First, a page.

There is a long list of natural phenomena that were once attributed to the gods. They now have scientific explanations:
Beliefs and theories come and go. And pointing to erroneous beliefs held by people thousands of years ago would not be relevant to beliefs held by modern people.
Further, even in scientific theories, there is a wasteland of discarded or deficient theories that were once widely held. See Superseded theories in science.
Isn’t it more likely that the remaining mysteries will also eventually have natural explanations, obviating the need to invoke the supernatural?
Maybe, maybe not. But if your claim is “science will eventually have an answer”, then that is just science of the gaps.
What if there is never a scientific answer for something? At what point will a naturalist admit there is no scientific answer?
By definition, the supernatural cannot demonstrably be shown to exist. It is not empirically observable or measurable. Again, let’s take the multiverse. It would be impossible to measure or observe it. Do scientists outright throw it out because it cannot be demonstrably shown to exist?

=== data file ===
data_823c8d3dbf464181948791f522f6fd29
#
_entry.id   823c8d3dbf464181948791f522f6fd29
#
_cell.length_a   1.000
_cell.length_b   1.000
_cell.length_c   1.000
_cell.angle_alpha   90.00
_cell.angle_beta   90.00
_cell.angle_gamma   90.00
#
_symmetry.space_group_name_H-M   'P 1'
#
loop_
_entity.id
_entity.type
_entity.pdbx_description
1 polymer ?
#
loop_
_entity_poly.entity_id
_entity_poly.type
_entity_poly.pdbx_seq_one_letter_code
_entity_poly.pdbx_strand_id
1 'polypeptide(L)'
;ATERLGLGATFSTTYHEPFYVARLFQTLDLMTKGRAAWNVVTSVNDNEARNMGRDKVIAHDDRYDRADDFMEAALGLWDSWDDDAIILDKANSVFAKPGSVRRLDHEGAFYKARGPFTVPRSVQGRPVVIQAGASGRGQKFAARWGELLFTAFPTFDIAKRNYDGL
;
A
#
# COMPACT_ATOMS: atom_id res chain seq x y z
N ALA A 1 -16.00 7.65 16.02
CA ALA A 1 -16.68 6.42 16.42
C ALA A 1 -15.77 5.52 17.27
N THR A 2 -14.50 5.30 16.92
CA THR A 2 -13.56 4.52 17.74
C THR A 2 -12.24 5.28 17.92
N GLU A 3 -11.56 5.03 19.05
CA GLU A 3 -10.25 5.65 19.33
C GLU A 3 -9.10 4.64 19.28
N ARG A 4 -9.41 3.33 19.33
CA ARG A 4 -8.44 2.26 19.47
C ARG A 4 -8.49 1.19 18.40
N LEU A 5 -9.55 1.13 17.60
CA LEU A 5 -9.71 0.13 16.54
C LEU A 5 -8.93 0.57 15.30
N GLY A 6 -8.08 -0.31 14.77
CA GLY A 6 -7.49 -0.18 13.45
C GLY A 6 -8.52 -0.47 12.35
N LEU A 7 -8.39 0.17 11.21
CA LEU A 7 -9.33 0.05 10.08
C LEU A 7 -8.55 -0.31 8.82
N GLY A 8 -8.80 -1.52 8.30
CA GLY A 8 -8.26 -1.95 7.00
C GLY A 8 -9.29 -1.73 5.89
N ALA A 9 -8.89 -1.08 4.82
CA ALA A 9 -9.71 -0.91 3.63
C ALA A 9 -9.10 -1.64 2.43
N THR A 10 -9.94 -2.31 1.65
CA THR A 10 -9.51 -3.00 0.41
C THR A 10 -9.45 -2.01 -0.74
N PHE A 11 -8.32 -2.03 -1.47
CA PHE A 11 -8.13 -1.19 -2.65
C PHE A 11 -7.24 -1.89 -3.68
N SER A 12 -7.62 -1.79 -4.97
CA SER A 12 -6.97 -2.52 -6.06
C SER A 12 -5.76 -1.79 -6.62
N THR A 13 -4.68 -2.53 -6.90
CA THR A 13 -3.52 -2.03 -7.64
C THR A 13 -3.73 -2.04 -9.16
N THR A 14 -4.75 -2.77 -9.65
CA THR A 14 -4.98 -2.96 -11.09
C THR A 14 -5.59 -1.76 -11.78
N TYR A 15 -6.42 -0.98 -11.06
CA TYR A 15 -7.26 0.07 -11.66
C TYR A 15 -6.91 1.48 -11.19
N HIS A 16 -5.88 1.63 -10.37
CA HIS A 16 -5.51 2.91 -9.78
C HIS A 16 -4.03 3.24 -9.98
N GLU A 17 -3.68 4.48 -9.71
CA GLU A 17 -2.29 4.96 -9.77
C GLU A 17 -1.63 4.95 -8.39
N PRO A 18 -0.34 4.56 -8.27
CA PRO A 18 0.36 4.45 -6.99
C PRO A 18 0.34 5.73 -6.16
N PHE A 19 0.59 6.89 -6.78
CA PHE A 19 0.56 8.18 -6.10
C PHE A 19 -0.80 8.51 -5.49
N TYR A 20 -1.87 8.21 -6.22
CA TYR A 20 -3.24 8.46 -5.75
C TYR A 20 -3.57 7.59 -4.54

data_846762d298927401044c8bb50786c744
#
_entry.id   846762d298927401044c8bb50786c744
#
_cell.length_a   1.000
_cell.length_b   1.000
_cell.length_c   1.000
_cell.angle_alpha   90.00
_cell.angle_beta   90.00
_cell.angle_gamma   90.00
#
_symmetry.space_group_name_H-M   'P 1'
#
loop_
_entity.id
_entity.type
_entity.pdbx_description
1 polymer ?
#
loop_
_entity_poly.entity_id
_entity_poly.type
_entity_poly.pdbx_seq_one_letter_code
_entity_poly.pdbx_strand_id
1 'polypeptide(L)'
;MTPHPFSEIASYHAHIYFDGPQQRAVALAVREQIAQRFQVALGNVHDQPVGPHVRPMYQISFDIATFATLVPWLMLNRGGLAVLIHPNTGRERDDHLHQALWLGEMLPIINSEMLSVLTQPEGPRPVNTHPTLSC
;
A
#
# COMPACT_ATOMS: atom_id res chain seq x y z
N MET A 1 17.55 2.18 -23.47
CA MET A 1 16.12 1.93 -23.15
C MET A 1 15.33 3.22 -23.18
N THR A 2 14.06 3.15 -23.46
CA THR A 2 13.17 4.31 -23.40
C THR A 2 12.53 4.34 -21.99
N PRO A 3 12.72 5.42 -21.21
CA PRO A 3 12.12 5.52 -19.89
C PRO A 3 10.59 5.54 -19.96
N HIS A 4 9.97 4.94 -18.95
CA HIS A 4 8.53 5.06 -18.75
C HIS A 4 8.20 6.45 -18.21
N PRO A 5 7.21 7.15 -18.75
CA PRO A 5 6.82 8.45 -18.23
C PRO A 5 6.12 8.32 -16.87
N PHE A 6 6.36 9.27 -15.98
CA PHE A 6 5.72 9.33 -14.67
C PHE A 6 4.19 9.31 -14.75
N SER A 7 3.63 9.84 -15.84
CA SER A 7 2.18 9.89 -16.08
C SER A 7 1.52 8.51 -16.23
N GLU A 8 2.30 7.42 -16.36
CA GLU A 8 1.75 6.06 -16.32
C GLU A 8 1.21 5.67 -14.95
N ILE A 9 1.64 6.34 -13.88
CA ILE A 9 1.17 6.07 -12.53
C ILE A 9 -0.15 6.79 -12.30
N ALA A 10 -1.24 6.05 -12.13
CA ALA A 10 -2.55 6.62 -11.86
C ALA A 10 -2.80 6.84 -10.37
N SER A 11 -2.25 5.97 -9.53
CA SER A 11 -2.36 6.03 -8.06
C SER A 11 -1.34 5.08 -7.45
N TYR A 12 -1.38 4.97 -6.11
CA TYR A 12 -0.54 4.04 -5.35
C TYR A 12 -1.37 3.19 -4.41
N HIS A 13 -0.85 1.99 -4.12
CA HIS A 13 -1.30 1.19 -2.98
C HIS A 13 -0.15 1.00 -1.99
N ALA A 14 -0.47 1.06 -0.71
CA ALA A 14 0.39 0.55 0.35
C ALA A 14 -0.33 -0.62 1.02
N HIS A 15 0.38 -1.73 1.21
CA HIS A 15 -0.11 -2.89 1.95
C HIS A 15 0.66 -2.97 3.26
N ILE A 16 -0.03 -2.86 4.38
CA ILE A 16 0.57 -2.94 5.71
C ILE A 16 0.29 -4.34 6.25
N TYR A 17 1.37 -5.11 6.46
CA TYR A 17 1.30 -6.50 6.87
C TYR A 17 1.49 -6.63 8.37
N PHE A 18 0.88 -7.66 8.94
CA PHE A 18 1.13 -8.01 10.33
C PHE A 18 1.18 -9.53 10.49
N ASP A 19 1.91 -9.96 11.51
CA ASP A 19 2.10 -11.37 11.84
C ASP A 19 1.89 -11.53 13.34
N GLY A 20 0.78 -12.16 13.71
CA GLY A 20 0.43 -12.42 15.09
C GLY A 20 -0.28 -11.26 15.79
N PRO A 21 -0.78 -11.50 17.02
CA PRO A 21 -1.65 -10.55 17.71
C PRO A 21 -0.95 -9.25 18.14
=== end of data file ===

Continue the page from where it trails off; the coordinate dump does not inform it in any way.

Let me state that I’m not advocating giving a supernatural explanation for everything we don’t have an answer for. Just because I cannot find my matching sock after I dry my clothes doesn’t mean it was stolen by something from the upside down.
What I am advocating is looking at all the evidence and if the preponderance of evidence points to something, then it is a viable explanation, even if it is supernatural explanation. This is the approach I’ve been taking all along in this thread.
And to reiterate, the scientific method does not state the supernatural does not exist. It only assumes the supernatural does not exist. Probably 99.9999% of all things can be explained naturalistically. But, not 100%. For those few cases that cannot (and most likely never will be explained) naturalistically, then the supernatural cannot be ruled out.